Academic Writing for International Students of Science - Jane Bottomley 2015

Academic Writing for International Students of Science - Jane Bottomley 2015

1 Introduction

2 The writing process

2.1 Writing to develop and communicate thinking

2.2 Reflecting on your current approach to writing

2.3 The importance of redrafting

2.4 Focus on proofreading

3 Academic scientific style

3.1 Clarity

3.2 Language and conventions

4 Sentence structure 1

4.1 Subject + verb structures

4.2 Sentence types

5 Sentence structure 2

5.1 Combining ideas

5.2 Focus on punctuation

5.3 Lists and parallel structures

6 Paragraph development: achieving flow

6.1 Information structure

6.2 Cohesive devices

6.3 Focus on punctuation

7 Referring to sources: paraphrase, refer-encing, criticality and the issue of plagiarism

7.1 Using your own words

7.2 Adopting good academic practice: referencing and criticality

7.3 Strategies for paraphrase and summary

7.4 Synthesising information from multiple sources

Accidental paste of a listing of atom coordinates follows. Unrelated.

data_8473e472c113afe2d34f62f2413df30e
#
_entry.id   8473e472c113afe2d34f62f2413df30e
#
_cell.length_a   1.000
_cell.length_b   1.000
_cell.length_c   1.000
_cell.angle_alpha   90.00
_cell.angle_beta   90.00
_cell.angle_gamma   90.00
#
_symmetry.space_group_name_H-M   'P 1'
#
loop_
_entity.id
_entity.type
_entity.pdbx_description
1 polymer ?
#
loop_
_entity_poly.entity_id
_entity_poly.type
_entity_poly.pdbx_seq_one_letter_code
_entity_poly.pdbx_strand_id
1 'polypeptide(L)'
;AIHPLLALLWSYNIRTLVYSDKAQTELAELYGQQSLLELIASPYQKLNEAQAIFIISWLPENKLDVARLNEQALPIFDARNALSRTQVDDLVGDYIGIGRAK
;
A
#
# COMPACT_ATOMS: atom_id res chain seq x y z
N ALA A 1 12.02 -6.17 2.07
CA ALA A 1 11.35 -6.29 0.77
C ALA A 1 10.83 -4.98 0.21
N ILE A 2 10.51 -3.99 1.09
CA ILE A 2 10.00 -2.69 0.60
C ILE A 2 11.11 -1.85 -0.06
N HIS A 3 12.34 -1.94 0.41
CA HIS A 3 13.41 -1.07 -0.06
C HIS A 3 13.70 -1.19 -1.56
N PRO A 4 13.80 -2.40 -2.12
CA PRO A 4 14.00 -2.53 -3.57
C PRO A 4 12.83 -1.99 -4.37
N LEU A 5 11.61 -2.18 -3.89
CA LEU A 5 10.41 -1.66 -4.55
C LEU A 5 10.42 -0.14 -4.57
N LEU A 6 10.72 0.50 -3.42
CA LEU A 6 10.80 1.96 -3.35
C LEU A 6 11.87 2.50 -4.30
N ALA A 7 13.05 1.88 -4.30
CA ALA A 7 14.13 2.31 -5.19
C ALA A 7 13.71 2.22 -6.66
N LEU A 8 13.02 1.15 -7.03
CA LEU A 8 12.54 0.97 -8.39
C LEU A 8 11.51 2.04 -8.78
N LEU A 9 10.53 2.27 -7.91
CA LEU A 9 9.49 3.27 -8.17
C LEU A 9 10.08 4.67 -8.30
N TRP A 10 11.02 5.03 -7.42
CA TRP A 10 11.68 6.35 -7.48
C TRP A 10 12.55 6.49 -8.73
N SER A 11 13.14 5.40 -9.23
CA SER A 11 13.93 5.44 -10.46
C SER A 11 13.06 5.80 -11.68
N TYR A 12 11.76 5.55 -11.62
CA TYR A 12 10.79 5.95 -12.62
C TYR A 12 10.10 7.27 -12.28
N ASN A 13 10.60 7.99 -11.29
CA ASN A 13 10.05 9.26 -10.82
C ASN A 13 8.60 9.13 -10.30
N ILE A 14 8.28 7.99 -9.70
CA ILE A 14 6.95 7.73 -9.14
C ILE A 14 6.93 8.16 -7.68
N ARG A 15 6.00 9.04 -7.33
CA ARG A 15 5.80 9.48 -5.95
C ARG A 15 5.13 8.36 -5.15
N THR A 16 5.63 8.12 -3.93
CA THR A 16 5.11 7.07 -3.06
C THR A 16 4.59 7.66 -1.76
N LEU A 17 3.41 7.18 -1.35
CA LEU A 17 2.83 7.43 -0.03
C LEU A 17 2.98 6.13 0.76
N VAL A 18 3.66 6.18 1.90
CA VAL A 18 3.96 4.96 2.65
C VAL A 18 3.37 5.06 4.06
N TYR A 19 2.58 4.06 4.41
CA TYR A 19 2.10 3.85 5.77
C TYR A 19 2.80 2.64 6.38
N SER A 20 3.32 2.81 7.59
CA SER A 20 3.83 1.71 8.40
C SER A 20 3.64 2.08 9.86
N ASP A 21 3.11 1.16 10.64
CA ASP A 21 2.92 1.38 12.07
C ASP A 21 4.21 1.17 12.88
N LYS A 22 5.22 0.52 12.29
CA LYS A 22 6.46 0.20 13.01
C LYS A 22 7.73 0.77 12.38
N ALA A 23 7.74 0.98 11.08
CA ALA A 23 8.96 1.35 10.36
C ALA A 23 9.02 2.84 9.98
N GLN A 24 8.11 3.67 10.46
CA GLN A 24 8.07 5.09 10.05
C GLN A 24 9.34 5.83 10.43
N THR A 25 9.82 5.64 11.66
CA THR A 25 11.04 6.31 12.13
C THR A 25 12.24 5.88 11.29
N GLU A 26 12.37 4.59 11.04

7.5 Using your reading to build a bank of common structures and phrases

8 Textual development: structure, coherence, argument and critical thinking

8.1 Structure and coherence

8.2 Maintaining coherence

8.3 Building an argument

8.4 Focus on defining terminology

9 Academic and scientific conventions

9.1 Referencing conventions

9.2 Incorporating quotation

9.3 Tables and figures

9.4 Equations

9.5 Units of measurement

9.6 Acronyms and abbreviations

9.7 Bullet point and numbered lists

9.8 UK versus US spelling

9.9 Formatting and presentation

1 Verb forms and patterns

A1.1 Verb forms

A1.2 Verb patterns

2 Complex noun phrases

3 Common areas of difficulty in grammar and punctuation

A3.1 Common punctuation problems

A3.2 Common grammar problems

4 Model texts

Answer Key


Sources of authentic example texts and sentences